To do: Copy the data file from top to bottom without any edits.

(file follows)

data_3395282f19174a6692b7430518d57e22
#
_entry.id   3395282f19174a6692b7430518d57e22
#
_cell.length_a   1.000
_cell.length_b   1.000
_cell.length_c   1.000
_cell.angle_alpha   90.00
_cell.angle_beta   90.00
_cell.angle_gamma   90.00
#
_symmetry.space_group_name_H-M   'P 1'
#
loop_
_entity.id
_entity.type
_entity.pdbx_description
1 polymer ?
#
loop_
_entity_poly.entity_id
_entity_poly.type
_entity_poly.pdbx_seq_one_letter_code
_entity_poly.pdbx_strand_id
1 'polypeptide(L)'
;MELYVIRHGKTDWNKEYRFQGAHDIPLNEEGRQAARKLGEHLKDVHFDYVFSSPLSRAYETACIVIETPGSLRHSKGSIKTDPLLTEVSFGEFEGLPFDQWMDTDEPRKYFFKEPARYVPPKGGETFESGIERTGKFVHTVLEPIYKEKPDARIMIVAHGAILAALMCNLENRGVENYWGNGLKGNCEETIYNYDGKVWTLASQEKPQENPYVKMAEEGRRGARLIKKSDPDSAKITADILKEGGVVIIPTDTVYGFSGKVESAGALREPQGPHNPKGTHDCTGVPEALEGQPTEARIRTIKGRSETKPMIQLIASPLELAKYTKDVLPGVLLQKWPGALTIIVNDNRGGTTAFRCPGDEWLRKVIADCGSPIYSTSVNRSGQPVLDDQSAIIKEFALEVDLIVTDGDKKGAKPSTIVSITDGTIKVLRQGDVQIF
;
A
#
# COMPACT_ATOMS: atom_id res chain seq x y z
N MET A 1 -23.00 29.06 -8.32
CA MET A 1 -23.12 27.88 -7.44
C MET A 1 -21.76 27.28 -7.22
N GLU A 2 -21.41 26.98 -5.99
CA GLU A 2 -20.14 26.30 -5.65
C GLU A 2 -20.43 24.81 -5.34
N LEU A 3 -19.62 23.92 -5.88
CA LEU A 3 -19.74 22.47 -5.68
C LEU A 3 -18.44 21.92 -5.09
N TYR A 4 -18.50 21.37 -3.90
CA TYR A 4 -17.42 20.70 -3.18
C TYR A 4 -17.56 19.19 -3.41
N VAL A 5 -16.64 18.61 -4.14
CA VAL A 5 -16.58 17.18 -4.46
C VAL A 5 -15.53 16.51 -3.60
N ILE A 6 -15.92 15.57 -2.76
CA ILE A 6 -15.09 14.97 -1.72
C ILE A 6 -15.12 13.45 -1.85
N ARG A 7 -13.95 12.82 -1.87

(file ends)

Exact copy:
data_3395282f19174a6692b7430518d57e22
#
_entry.id   3395282f19174a6692b7430518d57e22
#
_cell.length_a   1.000
_cell.length_b   1.000
_cell.length_c   1.000
_cell.angle_alpha   90.00
_cell.angle_beta   90.00
_cell.angle_gamma   90.00
#
_symmetry.space_group_name_H-M   'P 1'
#
loop_
_entity.id
_entity.type
_entity.pdbx_description
1 polymer ?
#
loop_
_entity_poly.entity_id
_entity_poly.type
_entity_poly.pdbx_seq_one_letter_code
_entity_poly.pdbx_strand_id
1 'polypeptide(L)'
;MELYVIRHGKTDWNKEYRFQGAHDIPLNEEGRQAARKLGEHLKDVHFDYVFSSPLSRAYETACIVIETPGSLRHSKGSIKTDPLLTEVSFGEFEGLPFDQWMDTDEPRKYFFKEPARYVPPKGGETFESGIERTGKFVHTVLEPIYKEKPDARIMIVAHGAILAALMCNLENRGVENYWGNGLKGNCEETIYNYDGKVWTLASQEKPQENPYVKMAEEGRRGARLIKKSDPDSAKITADILKEGGVVIIPTDTVYGFSGKVESAGALREPQGPHNPKGTHDCTGVPEALEGQPTEARIRTIKGRSETKPMIQLIASPLELAKYTKDVLPGVLLQKWPGALTIIVNDNRGGTTAFRCPGDEWLRKVIADCGSPIYSTSVNRSGQPVLDDQSAIIKEFALEVDLIVTDGDKKGAKPSTIVSITDGTIKVLRQGDVQIF
;
A
#
# COMPACT_ATOMS: atom_id res chain seq x y z
N MET A 1 -23.00 29.06 -8.32
CA MET A 1 -23.12 27.88 -7.44
C MET A 1 -21.76 27.28 -7.22
N GLU A 2 -21.41 26.98 -5.99
CA GLU A 2 -20.14 26.30 -5.65
C GLU A 2 -20.43 24.81 -5.34
N LEU A 3 -19.62 23.92 -5.88
CA LEU A 3 -19.74 22.47 -5.68
C LEU A 3 -18.44 21.92 -5.09
N TYR A 4 -18.50 21.37 -3.90
CA TYR A 4 -17.42 20.70 -3.18
C TYR A 4 -17.56 19.19 -3.41
N VAL A 5 -16.64 18.61 -4.14
CA VAL A 5 -16.58 17.18 -4.46
C VAL A 5 -15.53 16.51 -3.60
N ILE A 6 -15.92 15.57 -2.76
CA ILE A 6 -15.09 14.97 -1.72
C ILE A 6 -15.12 13.45 -1.85
N ARG A 7 -13.95 12.82 -1.87